OCEAN CITY – Master plans for the Downtown Recreation Complex were signed off on Tuesday morning at the Recreation and Parks Committee meeting when members unanimously voted to pass their recommendation of the plans to the Mayor and City Council.
The complex would encompass properties from Philadelphia Avenue to the west to the Chicago Avenue boardwalk and be bound by 3rd Street to the south and 4th Street to the north. This includes the existing ball fields, tennis courts, basketball courts and skate park.
According to Tom Shuster, director of Recreation and Parks, the master plan has been worked on for several months with funds allocated from this year’s budget by a company out of Columbia, Md., called Slater Associates Inc., one who specializes in landscape architecture, site planning and land planning.
“Slater and Associates were chosen for their substantial background in recreation and park planning in the State of Maryland and the rest of the mid-Atlantic coast,” he said.
Shuster went on to mention how the plans would parallel those of the expanded skate park. He also pointed out the challenge this planned overhaul faces is that the area is already developed and has certain kinds of uses already in place. Not only that, it’s in an area that is in a mixed-use neighborhood that relies heavily on off-street parking.
John Slater, president of Slater and Associates Inc., began his presentation of the master plan by explaining how the company wanted to take the two blocks of land and make them seem as one. However, the heavily trafficked St. Louis Avenue that runs between the two played a major element in the design for how that would be done. He also added how they wanted the park to seamlessly connect to the bay, indicating something would have to be done about Chicago Avenue as well.
According to the master plan, in order to make the bay one of the focal points of the park, Chicago Avenue would have to be closed and the boardwalk would be extended back to reach the property line of the existing park area. This would be combined with raised landscaping to help block the elements of the bay, such as wind gusts and salt spray, from having an adverse effect on the rest of the park, similar to the effect sand dunes have on the oceanside.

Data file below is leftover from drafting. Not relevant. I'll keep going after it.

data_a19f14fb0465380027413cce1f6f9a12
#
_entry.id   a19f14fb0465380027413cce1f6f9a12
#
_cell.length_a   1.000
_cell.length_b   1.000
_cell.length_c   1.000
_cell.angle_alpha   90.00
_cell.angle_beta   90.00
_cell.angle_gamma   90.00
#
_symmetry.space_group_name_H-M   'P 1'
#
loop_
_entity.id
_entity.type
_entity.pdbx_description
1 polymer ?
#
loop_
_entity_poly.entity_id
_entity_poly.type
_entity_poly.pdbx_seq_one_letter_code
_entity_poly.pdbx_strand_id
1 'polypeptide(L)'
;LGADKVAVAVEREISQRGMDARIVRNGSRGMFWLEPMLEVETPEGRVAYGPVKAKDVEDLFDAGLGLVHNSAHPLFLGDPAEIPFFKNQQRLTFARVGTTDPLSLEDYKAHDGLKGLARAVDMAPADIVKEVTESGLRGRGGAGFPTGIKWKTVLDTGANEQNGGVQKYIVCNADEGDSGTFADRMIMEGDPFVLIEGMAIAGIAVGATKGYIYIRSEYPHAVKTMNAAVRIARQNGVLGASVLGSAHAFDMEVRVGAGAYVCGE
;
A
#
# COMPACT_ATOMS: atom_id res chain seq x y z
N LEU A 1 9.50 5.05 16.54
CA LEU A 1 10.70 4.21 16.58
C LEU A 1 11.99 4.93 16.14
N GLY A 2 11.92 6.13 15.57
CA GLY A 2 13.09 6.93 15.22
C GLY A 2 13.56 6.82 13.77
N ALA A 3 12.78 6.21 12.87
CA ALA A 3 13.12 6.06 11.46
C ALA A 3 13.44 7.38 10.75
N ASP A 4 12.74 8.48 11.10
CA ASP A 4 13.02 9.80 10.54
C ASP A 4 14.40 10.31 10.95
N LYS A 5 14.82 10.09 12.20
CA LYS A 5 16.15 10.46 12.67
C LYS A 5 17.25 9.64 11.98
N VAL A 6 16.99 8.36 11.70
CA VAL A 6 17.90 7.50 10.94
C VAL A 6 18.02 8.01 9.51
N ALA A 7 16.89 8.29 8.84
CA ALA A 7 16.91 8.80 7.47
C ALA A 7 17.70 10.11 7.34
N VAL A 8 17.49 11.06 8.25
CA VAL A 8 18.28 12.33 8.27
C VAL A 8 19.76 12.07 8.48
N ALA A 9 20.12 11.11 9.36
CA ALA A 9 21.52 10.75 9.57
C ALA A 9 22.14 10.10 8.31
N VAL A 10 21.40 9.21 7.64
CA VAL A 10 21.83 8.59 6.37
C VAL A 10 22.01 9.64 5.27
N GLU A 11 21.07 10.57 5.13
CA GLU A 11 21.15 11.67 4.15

To combine the two blocks and make them seem as one, eliminating a stretch of St. Louis Avenue wouldn’t be a viable solution so Slater proposed a different option.
“Right now there is no green between the street and the skate park, but if you eliminate parking on St. Louis Avenue along there you have the opportunity to add more green there and enhance the overall feel,” he said.
He also proposed raised crosswalks in that stretch of road that would act as a type of speed bump. This idea, combined with the narrowed road from the elimination of parking, should effectively slow traffic through the area. The bonus is that the added green, or landscaping, would achieve the goal of making the two parcels of land seem as one.
One final touch to enhance this spot would be a façade playing off the existing skate park wall, which Slater called “very, very ugly.”
“Right now you got chain link, you got wood, you got concrete, you got metal … it just needs a lot of work,” he explained. “Our thinking is that it would be fun to do a bowed side to it to apply shingles, even windows or painted windows, a little bit of roof on one piece. That along with the landscape treatment would help visually to totally change that side of the skateboarding wall and bring it into a scale that would be appropriate.”
As for the parking eliminated along St. Louis and Chicago avenues, it would be moved to places that run along the bayside parcel, parallel to the boardwalk.
Next to the skate park will be the current basketball courts as well as the tot lot playground, leaving enough room for a gazebo and other landscaping throughout that block of land.
Across St. Louis Avenue on the bayside, a large plot of land equaling almost half of this block will be a grassy field that can be used for a variety of activities ranging from football, Frisbee or soccer. According to Shuster, this will also double as a place for emergency aircraft like helicopters to land downtown.
Next to the field will be something many probably have never seen before, a concept Slater said he saw used at a park in California.
“I’m a firm believer that there are no new ideas,” he said. “We just take other ideas and modify them and work them to our own use.”
He proposed raised mounds of grass that would look like waves and jut out from the walkway that runs through the middle of the block. The waving grass mounds would reach almost to the soccer field where on the ends, bleacher like end peices would provide a place for visitors to sit and watch the action on the field.
Another unique idea Slater pointed out would be across the field on the other side of the path. Playing off the osprey structure that already exists on Philadelphia Avenue, a shade structure using canvas, similar to the ones found in Sunset Park, would be erected, except this one would have the shape of an osprey when looked at underneath or seen from above.
“We wanted to take the best of what is at Sunset Park and implement that here,” Slater added.
Other features mentioned for the park would include a brick path around the entire area, similar to those found around City Hall, new lighting, and better, more attractive fencing. Also included would be a red-roofed Victorian architecture structure, similar to the ones that currently reside on the Boardwalk, on the bayside entrance of the park. This would make the park easily visible from the bay as well, according to Slater.
The total estimated cost of the park as of now reaches a total of $2,249,921. According to Shuster, the project is planned to be built in two phases, one in the fiscal year of 2009, and the other in the fiscal year of 2010, so the cost would be distributed between those two budget years.